After swapping harps and seeing how much of my deposit I have left (as well as the broken string the hired harp has taken a few knocks and one of the rubber feet fell off somewhere) I am off to Kent to see some family and friends and hopefully give a few more little performances in return for a spot of grub and company. Poor old Chris is off to work but he can take me out on Sunday. As soon as I get back tomorrow evening I will start practising the new instrument he bought me for my birthday - a theremin! Unfortunately all of the instructions are in Japanese but he's done a little internet research and I did manage a bit of a tune this morning so I will have fun trying that out.

Happy Birthday to me!

Monday, 18 July 2011

Grade 2 - The exam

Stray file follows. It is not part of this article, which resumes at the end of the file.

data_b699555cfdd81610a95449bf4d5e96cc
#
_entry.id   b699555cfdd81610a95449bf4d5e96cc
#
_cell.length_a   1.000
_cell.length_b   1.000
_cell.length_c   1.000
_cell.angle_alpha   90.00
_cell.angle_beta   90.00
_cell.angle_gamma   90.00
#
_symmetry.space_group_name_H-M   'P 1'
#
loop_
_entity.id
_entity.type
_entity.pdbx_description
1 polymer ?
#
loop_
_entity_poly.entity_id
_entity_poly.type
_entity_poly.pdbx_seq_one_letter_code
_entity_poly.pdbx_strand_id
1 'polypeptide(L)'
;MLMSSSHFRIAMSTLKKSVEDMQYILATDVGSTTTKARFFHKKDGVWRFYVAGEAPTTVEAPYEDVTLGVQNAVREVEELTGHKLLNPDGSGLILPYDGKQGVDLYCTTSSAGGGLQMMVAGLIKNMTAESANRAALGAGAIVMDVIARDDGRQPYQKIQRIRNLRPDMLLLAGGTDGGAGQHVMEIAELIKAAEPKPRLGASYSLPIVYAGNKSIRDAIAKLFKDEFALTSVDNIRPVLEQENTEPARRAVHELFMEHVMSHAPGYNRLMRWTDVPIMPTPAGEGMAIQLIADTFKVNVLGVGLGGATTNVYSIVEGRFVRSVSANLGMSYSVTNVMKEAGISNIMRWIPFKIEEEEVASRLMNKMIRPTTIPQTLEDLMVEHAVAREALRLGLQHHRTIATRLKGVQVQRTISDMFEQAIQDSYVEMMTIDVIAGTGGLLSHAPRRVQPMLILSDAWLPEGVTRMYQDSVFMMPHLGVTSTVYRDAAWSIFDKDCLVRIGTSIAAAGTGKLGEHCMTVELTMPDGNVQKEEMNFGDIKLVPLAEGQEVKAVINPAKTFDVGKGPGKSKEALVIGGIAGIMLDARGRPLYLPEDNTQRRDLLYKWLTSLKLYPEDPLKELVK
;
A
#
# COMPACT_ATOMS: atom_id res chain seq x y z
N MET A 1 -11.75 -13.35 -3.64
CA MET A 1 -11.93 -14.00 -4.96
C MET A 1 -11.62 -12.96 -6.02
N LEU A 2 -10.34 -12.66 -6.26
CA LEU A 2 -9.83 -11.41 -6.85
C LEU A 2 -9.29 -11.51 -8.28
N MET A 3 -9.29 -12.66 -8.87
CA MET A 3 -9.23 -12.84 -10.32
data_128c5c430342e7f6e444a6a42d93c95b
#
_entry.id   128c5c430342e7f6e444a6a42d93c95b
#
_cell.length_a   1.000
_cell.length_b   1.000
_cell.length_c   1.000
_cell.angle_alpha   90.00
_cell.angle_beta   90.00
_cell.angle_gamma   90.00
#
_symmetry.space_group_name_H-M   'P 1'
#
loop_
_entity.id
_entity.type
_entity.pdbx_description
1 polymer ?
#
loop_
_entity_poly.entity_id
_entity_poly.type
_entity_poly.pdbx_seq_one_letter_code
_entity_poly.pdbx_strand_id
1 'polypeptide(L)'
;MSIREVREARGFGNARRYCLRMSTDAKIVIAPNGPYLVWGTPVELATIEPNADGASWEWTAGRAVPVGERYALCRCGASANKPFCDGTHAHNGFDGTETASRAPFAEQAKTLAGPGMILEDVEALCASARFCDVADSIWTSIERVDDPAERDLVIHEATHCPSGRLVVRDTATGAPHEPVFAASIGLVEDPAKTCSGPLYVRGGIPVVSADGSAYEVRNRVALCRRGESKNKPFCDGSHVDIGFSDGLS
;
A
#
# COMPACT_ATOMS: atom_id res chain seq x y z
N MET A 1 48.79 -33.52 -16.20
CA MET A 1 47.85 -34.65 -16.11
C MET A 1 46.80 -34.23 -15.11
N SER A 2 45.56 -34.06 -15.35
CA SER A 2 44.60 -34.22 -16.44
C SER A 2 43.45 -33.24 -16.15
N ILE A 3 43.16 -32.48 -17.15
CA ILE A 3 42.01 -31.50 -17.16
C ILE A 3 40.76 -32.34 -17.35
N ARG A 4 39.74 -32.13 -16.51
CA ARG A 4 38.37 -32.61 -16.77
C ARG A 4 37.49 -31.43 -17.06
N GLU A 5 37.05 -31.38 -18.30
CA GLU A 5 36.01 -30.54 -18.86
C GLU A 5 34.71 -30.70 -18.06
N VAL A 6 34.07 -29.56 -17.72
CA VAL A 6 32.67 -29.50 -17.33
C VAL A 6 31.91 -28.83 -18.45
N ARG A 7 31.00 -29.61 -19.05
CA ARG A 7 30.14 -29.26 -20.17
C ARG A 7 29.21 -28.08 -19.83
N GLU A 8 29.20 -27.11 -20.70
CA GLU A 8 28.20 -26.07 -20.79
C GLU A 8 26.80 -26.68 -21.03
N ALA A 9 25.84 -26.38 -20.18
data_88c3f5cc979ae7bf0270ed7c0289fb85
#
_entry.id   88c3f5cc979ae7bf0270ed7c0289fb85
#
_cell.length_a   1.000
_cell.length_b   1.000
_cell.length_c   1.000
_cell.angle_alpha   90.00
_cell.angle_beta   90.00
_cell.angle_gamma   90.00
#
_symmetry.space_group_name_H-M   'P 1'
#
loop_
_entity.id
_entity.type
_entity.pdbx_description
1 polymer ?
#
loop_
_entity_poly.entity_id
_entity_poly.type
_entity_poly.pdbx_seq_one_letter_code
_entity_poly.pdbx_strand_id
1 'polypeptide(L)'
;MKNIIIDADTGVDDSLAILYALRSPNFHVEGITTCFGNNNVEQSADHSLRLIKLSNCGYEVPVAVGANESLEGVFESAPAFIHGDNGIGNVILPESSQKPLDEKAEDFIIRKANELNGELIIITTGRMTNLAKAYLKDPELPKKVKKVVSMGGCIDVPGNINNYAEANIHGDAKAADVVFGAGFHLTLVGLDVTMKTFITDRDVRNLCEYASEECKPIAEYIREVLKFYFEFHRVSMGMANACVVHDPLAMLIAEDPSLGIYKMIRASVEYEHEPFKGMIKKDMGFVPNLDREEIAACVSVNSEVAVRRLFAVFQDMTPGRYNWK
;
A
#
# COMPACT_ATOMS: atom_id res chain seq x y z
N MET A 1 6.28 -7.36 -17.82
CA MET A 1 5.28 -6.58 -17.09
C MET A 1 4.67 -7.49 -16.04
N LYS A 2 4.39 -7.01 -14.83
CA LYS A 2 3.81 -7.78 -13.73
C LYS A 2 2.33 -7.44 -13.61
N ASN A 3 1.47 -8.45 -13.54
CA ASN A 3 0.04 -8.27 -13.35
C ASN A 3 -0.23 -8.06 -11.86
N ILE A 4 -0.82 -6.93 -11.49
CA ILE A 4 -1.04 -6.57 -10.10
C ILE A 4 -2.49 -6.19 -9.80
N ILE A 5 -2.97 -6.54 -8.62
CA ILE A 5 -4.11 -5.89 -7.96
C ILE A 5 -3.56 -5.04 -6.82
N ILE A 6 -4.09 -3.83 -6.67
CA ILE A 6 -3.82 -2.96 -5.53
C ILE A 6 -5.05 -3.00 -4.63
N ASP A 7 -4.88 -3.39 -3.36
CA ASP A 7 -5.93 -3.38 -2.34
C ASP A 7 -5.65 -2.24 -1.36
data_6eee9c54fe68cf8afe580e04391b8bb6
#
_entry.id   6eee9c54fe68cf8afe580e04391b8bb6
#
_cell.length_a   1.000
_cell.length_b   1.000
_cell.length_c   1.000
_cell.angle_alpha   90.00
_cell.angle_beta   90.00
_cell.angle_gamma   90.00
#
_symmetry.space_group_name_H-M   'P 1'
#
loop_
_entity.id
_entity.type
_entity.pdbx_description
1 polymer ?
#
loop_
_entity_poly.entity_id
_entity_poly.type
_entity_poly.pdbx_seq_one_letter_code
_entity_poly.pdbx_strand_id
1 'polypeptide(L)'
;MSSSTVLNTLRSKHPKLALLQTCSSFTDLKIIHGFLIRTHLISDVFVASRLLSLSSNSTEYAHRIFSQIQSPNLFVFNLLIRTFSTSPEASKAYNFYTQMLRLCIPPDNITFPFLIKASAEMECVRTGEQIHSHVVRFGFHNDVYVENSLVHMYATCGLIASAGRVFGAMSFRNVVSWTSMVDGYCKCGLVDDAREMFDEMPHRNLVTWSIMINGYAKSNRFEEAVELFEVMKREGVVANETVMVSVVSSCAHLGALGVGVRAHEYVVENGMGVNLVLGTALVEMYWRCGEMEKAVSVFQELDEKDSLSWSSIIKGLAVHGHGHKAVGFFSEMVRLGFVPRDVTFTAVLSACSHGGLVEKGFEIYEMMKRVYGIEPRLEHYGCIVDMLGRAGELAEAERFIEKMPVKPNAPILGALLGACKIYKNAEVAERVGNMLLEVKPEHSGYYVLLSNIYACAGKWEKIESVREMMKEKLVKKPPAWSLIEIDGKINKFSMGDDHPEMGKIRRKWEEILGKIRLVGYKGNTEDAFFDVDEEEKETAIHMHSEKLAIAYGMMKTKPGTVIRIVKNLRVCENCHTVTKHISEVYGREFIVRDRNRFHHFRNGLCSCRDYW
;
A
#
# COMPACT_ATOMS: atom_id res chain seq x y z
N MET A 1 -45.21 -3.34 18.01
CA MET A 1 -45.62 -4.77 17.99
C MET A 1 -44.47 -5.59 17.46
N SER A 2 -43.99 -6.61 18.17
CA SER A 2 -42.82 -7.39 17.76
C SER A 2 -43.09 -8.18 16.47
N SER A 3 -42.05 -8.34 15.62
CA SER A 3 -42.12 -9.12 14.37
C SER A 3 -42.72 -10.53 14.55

As far as exams go this one was one of the more enjoyable. The venue today was much calmer than that when I took grade 1. Back then there were hundreds of musicians milling around, instruments breaking, people warming up, gossiping, sharing experiences and having a great time. In the Music Gallery, a quiet music shop on the outskirts of Cambridge, there were one or two shop assistants, one or two shoppers, one or two exam candidates, Rohan, Anne and, just after 2.30, me! I started getting my harp out just as Robyn was finishing her exam. Robyn was another Grade-1-a-bee and has continued the harp because she also had a great time learning it. She went for grade 3 today, an impressive jump from grade 1. She felt the pressure a little more than I did but hopefully she's done enough for a good mark. We had a quick chat afterwards and are hoping to get together over the summer with Anne to do some harp trios. When Rohan suggested that my harp might want tuning I looked at her pathetically and said "I thought you might do it" so she sighed and picked up my tuner while Robyn and I kept up the chat.